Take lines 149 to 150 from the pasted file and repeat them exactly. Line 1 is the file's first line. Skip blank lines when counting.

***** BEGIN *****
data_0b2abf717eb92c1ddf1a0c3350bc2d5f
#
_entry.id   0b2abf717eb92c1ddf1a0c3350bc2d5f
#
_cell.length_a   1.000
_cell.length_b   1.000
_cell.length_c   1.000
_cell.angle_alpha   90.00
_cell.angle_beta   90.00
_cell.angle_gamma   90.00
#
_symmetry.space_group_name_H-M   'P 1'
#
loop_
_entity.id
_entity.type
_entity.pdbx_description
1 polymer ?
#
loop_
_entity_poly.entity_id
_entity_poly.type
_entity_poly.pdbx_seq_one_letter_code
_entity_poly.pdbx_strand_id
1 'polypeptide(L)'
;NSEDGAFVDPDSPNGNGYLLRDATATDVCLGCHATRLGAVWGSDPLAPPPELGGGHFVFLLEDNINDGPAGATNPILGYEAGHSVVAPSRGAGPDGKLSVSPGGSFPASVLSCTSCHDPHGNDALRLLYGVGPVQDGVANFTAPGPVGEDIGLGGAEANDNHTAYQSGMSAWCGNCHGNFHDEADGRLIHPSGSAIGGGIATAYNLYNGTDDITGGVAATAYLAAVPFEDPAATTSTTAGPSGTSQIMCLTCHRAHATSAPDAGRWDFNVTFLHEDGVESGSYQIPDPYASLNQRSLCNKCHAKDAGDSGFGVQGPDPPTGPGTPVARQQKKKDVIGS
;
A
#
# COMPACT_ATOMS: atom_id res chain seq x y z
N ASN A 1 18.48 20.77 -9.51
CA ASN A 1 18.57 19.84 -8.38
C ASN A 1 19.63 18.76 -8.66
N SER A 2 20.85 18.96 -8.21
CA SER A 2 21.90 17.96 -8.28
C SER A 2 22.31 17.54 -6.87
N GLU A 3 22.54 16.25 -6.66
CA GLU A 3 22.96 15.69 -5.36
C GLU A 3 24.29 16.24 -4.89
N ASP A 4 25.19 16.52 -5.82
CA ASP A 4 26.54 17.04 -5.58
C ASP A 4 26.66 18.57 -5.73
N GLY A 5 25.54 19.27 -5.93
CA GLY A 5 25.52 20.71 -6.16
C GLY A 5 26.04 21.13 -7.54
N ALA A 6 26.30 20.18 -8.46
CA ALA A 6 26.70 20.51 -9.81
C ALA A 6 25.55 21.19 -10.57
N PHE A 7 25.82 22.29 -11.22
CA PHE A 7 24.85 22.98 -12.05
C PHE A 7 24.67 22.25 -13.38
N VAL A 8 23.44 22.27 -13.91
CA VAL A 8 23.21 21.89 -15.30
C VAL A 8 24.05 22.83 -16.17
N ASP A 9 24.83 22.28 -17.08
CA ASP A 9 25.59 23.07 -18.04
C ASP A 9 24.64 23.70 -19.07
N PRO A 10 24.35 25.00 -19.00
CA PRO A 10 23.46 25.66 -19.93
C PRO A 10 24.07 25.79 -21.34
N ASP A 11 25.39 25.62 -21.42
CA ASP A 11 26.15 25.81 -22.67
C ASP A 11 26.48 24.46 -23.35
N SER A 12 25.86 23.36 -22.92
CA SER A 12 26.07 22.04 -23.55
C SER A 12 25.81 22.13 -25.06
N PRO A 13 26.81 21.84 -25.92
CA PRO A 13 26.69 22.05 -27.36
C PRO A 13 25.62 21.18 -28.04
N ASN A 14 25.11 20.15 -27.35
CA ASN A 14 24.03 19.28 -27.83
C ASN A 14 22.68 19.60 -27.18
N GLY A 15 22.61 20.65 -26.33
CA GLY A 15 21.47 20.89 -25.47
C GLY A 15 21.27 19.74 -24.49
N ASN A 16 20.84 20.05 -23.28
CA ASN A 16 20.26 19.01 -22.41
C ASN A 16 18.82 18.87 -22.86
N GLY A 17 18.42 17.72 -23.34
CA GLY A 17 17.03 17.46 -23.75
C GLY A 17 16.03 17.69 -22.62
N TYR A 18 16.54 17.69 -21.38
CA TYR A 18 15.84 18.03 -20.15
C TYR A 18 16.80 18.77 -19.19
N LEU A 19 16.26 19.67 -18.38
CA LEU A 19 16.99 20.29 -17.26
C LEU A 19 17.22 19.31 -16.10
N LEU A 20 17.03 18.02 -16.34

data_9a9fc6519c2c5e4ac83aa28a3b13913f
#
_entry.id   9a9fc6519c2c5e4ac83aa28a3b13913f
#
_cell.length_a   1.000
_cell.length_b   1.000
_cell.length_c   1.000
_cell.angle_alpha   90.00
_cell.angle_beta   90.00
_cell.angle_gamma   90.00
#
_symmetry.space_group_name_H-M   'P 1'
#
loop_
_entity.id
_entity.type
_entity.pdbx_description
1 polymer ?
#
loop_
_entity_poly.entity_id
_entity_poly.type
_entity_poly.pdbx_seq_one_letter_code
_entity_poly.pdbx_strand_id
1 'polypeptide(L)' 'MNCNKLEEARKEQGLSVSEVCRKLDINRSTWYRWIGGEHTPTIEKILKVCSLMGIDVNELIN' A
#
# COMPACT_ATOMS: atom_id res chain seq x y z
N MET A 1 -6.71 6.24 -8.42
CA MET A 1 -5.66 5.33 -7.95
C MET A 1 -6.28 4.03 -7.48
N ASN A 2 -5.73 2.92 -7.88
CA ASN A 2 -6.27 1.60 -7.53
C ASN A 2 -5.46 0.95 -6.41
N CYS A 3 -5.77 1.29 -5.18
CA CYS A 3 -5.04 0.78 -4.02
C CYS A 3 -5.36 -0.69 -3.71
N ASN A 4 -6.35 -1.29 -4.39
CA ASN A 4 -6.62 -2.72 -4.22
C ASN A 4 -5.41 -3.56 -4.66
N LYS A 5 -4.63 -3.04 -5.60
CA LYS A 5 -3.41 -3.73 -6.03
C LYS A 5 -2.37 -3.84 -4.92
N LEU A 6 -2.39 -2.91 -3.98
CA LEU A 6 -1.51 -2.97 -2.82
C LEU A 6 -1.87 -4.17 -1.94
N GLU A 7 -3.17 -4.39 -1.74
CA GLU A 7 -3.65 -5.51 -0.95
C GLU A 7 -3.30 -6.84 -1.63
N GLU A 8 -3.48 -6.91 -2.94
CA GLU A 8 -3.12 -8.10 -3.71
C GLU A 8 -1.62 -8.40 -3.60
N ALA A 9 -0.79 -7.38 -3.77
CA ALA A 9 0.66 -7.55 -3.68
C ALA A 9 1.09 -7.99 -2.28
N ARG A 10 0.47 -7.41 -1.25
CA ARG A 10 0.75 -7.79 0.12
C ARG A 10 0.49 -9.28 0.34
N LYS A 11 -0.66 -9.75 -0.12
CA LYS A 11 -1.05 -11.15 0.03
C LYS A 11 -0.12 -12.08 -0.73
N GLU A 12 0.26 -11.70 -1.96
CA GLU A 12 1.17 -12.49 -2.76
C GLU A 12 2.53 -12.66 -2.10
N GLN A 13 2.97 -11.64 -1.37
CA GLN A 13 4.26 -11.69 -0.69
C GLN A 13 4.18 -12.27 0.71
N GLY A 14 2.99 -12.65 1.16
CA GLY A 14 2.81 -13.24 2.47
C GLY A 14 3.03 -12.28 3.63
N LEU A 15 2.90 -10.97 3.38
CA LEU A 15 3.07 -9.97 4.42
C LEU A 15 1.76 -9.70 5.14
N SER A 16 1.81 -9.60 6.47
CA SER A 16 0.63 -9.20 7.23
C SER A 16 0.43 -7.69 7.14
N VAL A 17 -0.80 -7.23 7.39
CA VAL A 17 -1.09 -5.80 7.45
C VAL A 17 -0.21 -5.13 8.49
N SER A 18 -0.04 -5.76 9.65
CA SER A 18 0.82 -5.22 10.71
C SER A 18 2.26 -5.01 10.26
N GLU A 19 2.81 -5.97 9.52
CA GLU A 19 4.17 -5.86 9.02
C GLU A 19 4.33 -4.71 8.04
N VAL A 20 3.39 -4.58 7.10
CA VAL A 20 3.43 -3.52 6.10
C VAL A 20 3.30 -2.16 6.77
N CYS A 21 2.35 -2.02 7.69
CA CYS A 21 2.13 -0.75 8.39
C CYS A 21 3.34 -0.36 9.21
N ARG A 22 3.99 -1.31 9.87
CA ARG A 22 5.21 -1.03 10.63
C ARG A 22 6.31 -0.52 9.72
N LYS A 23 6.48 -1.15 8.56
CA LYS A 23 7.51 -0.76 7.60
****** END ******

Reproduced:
N GLU A 12 0.26 -11.70 -1.96
CA GLU A 12 1.17 -12.49 -2.76